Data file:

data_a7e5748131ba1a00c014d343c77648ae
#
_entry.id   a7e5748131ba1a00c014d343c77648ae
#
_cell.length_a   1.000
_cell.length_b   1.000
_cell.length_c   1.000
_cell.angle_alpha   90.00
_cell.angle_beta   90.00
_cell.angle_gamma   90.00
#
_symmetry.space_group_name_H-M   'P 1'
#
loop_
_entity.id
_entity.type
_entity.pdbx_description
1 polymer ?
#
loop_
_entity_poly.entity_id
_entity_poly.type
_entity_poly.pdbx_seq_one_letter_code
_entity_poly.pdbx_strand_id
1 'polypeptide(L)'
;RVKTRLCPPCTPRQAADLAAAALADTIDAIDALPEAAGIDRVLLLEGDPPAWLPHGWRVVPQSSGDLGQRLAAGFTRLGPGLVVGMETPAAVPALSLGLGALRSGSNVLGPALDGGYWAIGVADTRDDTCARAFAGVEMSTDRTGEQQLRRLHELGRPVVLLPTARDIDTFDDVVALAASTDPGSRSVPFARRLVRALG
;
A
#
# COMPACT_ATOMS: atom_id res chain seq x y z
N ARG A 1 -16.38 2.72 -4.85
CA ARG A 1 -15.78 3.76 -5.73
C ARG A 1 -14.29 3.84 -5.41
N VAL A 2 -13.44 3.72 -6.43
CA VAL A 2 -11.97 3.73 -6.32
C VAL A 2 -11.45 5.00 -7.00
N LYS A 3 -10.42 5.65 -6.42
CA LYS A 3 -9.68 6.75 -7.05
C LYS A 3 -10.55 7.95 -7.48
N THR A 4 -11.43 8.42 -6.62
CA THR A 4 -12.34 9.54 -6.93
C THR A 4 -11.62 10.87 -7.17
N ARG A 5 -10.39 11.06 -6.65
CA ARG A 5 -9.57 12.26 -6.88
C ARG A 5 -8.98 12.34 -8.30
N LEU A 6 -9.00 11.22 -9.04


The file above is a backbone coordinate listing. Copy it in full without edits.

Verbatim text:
data_a7e5748131ba1a00c014d343c77648ae
#
_entry.id   a7e5748131ba1a00c014d343c77648ae
#
_cell.length_a   1.000
_cell.length_b   1.000
_cell.length_c   1.000
_cell.angle_alpha   90.00
_cell.angle_beta   90.00
_cell.angle_gamma   90.00
#
_symmetry.space_group_name_H-M   'P 1'
#
loop_
_entity.id
_entity.type
_entity.pdbx_description
1 polymer ?
#
loop_
_entity_poly.entity_id
_entity_poly.type
_entity_poly.pdbx_seq_one_letter_code
_entity_poly.pdbx_strand_id
1 'polypeptide(L)'
;RVKTRLCPPCTPRQAADLAAAALADTIDAIDALPEAAGIDRVLLLEGDPPAWLPHGWRVVPQSSGDLGQRLAAGFTRLGPGLVVGMETPAAVPALSLGLGALRSGSNVLGPALDGGYWAIGVADTRDDTCARAFAGVEMSTDRTGEQQLRRLHELGRPVVLLPTARDIDTFDDVVALAASTDPGSRSVPFARRLVRALG
;
A
#
# COMPACT_ATOMS: atom_id res chain seq x y z
N ARG A 1 -16.38 2.72 -4.85
CA ARG A 1 -15.78 3.76 -5.73
C ARG A 1 -14.29 3.84 -5.41
N VAL A 2 -13.44 3.72 -6.43
CA VAL A 2 -11.97 3.73 -6.32
C VAL A 2 -11.45 5.00 -7.00
N LYS A 3 -10.42 5.65 -6.42
CA LYS A 3 -9.68 6.75 -7.05
C LYS A 3 -10.55 7.95 -7.48
N THR A 4 -11.43 8.42 -6.62
CA THR A 4 -12.34 9.54 -6.93
C THR A 4 -11.62 10.87 -7.17
N ARG A 5 -10.39 11.06 -6.65
CA ARG A 5 -9.57 12.26 -6.88
C ARG A 5 -8.98 12.34 -8.30
N LEU A 6 -9.00 11.22 -9.04